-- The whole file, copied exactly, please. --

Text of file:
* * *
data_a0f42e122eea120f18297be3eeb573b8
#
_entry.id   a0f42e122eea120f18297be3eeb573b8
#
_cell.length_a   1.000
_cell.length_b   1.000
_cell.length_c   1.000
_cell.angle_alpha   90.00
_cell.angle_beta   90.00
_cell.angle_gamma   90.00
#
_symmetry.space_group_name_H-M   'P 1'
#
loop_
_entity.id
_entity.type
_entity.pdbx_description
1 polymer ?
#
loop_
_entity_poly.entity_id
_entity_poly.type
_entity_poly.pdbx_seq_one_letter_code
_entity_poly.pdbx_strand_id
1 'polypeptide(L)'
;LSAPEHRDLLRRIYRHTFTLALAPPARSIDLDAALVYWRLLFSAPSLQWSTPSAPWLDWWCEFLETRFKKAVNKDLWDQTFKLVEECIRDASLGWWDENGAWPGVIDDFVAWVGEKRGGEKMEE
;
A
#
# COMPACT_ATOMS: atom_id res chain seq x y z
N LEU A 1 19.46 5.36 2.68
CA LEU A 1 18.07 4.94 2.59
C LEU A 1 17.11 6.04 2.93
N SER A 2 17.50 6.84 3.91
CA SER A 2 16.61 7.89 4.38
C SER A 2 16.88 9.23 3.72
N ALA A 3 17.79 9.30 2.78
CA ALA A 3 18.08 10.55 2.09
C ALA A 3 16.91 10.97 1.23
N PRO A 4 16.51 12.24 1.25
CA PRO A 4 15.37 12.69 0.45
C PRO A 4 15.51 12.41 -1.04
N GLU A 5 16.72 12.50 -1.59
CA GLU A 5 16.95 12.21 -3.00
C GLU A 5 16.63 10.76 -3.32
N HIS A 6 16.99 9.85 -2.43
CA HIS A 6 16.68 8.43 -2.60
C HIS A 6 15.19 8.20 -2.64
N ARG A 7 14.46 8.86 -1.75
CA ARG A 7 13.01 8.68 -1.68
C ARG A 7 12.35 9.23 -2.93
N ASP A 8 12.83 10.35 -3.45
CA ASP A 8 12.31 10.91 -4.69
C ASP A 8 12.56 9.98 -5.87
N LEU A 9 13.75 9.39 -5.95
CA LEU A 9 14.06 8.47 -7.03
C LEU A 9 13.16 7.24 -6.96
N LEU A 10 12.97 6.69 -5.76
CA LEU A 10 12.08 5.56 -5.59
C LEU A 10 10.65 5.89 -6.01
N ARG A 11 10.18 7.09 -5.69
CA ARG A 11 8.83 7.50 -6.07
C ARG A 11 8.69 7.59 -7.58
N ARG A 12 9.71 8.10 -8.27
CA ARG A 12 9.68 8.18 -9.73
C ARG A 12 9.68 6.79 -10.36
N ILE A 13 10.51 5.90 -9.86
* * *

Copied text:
data_a0f42e122eea120f18297be3eeb573b8
#
_entry.id   a0f42e122eea120f18297be3eeb573b8
#
_cell.length_a   1.000
_cell.length_b   1.000
_cell.length_c   1.000
_cell.angle_alpha   90.00
_cell.angle_beta   90.00
_cell.angle_gamma   90.00
#
_symmetry.space_group_name_H-M   'P 1'
#
loop_
_entity.id
_entity.type
_entity.pdbx_description
1 polymer ?
#
loop_
_entity_poly.entity_id
_entity_poly.type
_entity_poly.pdbx_seq_one_letter_code
_entity_poly.pdbx_strand_id
1 'polypeptide(L)'
;LSAPEHRDLLRRIYRHTFTLALAPPARSIDLDAALVYWRLLFSAPSLQWSTPSAPWLDWWCEFLETRFKKAVNKDLWDQTFKLVEECIRDASLGWWDENGAWPGVIDDFVAWVGEKRGGEKMEE
;
A
#
# COMPACT_ATOMS: atom_id res chain seq x y z
N LEU A 1 19.46 5.36 2.68
CA LEU A 1 18.07 4.94 2.59
C LEU A 1 17.11 6.04 2.93
N SER A 2 17.50 6.84 3.91
CA SER A 2 16.61 7.89 4.38
C SER A 2 16.88 9.23 3.72
N ALA A 3 17.79 9.30 2.78
CA ALA A 3 18.08 10.55 2.09
C ALA A 3 16.91 10.97 1.23
N PRO A 4 16.51 12.24 1.25
CA PRO A 4 15.37 12.69 0.45
C PRO A 4 15.51 12.41 -1.04
N GLU A 5 16.72 12.50 -1.59
CA GLU A 5 16.95 12.21 -3.00
C GLU A 5 16.63 10.76 -3.32
N HIS A 6 16.99 9.85 -2.43
CA HIS A 6 16.68 8.43 -2.60
C HIS A 6 15.19 8.20 -2.64
N ARG A 7 14.46 8.86 -1.75
CA ARG A 7 13.01 8.68 -1.68
C ARG A 7 12.35 9.23 -2.93
N ASP A 8 12.83 10.35 -3.45
CA ASP A 8 12.31 10.91 -4.69
C ASP A 8 12.56 9.98 -5.87
N LEU A 9 13.75 9.39 -5.95
CA LEU A 9 14.06 8.47 -7.03
C LEU A 9 13.16 7.24 -6.96
N LEU A 10 12.97 6.69 -5.76
CA LEU A 10 12.08 5.56 -5.59
C LEU A 10 10.65 5.89 -6.01
N ARG A 11 10.18 7.09 -5.69
CA ARG A 11 8.83 7.50 -6.07
C ARG A 11 8.69 7.59 -7.58
N ARG A 12 9.71 8.10 -8.27
CA ARG A 12 9.68 8.18 -9.73
C ARG A 12 9.68 6.79 -10.36
N ILE A 13 10.51 5.90 -9.86